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Not sure I wrote about any of those points and confused why you would think raising a strawman is a good argument.

I’m also not saying that large or influential companies should not be held to higher standards; they absolutely should, and they are where I come from. I’m simply saying that, if you consider problems where Facebook made a bad decision (a minority of the scandals) those issues trickle down to two systemic problems: clear, non-contradictory internal guidelines and prioritisation. Facebook employees are trained to recognise both. When they consider other options, they would often see companies where both are significantly worse. Other companies have simply not been through a decade of excruciating oversight by the international press. Those who have are not managed by someone who is nearly as willing to admit his fault as Mark.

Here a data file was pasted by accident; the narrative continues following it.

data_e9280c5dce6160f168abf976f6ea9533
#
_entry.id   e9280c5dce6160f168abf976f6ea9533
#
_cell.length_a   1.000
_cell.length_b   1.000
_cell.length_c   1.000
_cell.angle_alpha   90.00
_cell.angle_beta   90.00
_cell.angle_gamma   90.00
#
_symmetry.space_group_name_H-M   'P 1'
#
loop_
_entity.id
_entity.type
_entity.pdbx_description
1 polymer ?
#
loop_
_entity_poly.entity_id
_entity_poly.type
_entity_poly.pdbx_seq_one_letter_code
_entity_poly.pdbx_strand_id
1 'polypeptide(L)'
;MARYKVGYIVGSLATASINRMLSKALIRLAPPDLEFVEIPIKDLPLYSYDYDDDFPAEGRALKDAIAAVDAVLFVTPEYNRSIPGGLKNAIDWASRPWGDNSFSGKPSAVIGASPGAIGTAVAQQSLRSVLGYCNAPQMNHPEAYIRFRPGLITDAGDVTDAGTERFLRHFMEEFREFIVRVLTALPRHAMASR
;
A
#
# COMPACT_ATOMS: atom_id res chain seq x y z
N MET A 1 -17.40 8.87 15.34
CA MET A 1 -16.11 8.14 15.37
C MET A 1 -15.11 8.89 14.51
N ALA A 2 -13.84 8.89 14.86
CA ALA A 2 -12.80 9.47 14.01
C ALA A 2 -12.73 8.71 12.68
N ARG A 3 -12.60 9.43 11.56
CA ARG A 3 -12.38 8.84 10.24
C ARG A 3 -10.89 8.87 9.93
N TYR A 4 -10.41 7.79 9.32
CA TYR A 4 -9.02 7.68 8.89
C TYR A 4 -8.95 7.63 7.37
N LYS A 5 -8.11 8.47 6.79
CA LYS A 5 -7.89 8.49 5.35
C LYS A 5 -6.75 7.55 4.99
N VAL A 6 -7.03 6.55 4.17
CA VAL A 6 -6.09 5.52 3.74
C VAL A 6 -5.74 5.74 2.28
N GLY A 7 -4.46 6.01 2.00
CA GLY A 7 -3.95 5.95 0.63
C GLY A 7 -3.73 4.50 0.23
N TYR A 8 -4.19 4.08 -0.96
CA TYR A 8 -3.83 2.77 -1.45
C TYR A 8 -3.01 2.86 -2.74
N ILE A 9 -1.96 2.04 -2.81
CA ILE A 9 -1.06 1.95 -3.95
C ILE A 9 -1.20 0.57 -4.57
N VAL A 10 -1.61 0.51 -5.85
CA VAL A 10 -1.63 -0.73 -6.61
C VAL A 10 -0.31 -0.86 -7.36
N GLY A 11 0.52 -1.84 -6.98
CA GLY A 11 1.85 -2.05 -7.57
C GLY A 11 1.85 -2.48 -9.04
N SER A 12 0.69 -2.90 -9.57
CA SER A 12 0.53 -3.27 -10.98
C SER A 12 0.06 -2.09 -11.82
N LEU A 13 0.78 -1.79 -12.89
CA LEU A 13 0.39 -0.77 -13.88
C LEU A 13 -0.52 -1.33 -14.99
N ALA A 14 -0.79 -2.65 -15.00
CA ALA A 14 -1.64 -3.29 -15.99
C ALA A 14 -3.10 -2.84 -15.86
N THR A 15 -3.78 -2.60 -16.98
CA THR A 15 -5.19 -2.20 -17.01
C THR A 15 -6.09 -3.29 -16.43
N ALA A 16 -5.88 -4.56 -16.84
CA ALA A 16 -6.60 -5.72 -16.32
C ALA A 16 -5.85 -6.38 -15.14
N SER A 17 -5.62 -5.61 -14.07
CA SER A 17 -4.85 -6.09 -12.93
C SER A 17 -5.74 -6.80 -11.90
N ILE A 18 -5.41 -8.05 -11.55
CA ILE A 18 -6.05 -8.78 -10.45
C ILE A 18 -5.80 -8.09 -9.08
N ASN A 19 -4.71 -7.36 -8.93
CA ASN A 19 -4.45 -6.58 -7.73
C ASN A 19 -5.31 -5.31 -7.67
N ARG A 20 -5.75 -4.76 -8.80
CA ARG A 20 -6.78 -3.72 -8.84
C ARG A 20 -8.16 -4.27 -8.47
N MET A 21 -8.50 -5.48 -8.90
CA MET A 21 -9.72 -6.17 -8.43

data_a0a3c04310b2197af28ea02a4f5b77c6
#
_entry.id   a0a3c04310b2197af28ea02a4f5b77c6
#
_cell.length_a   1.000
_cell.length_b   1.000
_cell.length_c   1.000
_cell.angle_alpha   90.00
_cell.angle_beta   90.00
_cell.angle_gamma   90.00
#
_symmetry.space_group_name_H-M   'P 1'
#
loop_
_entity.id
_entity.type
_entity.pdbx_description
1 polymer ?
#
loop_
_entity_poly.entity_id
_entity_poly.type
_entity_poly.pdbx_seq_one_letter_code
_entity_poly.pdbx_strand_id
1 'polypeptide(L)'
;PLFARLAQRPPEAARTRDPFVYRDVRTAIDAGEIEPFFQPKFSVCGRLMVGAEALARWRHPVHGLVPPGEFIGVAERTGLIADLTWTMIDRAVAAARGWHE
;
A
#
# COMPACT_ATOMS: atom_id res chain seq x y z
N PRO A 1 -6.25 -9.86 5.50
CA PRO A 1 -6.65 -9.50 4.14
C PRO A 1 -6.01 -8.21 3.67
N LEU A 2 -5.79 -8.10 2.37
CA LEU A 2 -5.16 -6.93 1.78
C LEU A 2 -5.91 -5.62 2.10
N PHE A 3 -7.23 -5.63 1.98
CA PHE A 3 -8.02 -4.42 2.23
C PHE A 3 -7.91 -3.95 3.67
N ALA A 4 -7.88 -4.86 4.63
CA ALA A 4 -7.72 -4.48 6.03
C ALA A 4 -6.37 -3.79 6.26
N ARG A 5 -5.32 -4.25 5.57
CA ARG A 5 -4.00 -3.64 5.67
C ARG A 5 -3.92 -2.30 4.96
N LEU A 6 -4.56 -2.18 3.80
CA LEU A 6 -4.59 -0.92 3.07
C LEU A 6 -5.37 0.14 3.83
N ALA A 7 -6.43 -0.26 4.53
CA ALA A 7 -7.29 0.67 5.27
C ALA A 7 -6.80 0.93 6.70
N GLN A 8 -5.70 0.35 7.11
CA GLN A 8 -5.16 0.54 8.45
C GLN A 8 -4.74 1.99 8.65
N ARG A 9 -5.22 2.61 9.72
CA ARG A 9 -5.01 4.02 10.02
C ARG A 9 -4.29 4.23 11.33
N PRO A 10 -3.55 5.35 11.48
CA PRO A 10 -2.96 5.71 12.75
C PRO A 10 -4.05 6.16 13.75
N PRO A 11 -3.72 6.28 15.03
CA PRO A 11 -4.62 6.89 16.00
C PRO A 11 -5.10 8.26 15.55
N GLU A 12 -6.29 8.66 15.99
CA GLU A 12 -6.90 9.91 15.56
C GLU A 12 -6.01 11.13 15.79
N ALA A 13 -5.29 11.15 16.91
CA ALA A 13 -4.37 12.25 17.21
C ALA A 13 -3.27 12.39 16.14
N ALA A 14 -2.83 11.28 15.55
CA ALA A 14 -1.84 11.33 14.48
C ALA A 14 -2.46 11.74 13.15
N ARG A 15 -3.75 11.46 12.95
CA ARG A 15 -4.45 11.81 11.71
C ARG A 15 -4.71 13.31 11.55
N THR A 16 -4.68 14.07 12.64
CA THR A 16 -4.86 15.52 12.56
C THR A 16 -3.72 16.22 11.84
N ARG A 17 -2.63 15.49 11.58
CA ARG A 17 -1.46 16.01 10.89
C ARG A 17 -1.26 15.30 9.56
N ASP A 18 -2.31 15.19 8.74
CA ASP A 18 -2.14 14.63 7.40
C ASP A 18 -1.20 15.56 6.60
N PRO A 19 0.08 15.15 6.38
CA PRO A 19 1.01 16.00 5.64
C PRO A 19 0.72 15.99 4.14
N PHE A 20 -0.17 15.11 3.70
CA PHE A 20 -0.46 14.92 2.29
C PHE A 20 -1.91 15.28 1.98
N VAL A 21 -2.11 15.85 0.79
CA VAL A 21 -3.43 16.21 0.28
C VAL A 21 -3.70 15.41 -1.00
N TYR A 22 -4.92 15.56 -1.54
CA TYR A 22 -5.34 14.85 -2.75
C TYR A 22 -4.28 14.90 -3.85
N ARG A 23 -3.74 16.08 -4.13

I doesn’t mean that those companies are not better options for ex-Facebooker: they often are; or that they would not make the world a better place by joining those, and advocating for higher standards: they often would. Those companies typically should be held to a lesser standard because they have less of an overall impact. But, as an employee, if you want to prevent problems like those that you regret being a witness to at Facebook, leaving is hard because you can easily see the rest of the world as worst more often than not. If you come with your expectation, gained from working at Facebook, that any minor issue will be twisted into a scandal, most other companies feel very wrong.

You can see that by looking at how many people are above ex-Facebookers at the companies that they join: it’s unusually few. That’s because they rarely trust too many layers to make the right call.




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